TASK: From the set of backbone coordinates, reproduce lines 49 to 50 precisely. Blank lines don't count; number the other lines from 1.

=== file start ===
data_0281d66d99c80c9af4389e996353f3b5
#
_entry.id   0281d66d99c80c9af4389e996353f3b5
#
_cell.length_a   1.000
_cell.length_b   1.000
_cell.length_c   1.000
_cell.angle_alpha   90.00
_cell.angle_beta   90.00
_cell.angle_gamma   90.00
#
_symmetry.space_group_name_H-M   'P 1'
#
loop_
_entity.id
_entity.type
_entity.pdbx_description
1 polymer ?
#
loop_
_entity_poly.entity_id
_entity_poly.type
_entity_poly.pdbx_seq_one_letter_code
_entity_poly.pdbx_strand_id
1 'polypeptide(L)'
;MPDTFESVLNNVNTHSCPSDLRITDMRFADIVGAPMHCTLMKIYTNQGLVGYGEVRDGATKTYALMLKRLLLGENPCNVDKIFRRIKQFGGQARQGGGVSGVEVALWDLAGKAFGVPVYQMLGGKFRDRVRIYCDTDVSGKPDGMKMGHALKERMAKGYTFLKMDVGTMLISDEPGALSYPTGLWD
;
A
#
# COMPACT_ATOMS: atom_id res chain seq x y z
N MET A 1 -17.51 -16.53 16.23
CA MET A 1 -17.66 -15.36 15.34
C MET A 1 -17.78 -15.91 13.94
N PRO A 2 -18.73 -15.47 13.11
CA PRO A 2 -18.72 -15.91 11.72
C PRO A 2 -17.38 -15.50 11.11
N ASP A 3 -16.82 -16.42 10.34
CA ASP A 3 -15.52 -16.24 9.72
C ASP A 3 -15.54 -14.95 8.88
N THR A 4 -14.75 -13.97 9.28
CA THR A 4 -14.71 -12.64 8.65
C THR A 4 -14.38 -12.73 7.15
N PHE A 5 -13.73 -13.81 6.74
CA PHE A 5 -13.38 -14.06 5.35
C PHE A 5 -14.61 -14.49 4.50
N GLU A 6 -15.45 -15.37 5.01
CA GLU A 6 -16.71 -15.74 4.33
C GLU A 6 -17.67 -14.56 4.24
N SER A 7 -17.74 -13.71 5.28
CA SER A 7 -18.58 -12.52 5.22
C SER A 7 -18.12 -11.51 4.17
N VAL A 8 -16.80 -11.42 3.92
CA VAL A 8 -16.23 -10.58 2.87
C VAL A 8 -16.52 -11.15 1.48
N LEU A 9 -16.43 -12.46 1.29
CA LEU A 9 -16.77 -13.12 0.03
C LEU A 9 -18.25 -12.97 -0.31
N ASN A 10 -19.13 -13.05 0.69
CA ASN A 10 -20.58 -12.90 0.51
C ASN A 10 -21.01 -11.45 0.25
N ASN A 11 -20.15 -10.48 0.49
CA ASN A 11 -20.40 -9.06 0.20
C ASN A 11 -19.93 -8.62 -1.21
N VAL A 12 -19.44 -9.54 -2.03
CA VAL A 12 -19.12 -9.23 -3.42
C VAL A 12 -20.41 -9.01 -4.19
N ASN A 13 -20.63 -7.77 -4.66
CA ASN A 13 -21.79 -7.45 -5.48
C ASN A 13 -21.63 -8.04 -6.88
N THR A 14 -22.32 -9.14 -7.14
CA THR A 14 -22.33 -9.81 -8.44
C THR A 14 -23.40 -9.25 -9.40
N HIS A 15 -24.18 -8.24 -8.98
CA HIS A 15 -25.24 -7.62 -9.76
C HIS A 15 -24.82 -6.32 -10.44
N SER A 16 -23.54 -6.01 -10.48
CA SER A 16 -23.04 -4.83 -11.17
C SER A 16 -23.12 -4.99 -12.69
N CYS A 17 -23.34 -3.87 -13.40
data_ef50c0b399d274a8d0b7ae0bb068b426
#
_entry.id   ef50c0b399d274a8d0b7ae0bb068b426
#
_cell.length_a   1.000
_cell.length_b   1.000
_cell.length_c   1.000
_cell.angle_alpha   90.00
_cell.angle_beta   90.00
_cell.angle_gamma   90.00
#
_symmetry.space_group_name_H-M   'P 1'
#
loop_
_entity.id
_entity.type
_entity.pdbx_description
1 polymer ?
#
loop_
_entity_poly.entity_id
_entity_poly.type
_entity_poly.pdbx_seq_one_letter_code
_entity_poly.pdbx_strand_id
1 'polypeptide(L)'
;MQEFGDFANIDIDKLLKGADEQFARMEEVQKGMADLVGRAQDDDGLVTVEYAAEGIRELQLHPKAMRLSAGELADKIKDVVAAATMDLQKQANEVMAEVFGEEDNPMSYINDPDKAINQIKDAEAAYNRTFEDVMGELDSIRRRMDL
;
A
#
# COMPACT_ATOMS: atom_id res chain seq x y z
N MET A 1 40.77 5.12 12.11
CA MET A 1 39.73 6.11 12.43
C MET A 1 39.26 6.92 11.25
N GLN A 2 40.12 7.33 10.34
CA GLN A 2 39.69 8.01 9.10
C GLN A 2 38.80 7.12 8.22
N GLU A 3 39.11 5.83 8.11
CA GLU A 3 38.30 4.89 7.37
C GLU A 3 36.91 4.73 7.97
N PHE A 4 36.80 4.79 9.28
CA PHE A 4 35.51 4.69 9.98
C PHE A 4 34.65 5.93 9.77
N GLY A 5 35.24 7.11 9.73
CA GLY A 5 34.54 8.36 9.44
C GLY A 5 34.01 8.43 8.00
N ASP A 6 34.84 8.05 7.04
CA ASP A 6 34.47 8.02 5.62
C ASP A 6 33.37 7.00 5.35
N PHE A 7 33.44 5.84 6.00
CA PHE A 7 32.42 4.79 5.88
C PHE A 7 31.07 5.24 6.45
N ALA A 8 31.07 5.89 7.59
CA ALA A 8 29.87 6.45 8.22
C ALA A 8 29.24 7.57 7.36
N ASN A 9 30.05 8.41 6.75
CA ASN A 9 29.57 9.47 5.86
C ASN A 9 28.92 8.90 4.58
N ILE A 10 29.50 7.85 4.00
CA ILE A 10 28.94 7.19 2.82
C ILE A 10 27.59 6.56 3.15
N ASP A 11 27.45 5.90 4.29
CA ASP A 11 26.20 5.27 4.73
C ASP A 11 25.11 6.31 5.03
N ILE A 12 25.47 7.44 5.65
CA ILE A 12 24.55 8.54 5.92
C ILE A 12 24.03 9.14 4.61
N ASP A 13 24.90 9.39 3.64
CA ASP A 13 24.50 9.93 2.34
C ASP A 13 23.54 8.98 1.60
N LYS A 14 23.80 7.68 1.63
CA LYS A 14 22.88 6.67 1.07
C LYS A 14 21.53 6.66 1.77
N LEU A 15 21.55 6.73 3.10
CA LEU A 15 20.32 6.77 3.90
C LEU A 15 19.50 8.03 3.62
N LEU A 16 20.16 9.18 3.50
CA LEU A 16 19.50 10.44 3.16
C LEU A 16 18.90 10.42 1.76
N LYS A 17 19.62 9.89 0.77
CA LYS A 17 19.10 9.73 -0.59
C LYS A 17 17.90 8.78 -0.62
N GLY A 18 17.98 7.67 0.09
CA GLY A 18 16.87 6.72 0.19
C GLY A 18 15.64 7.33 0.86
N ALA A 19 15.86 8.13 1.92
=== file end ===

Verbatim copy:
N SER A 7 -17.74 -13.71 5.28
CA SER A 7 -18.58 -12.52 5.22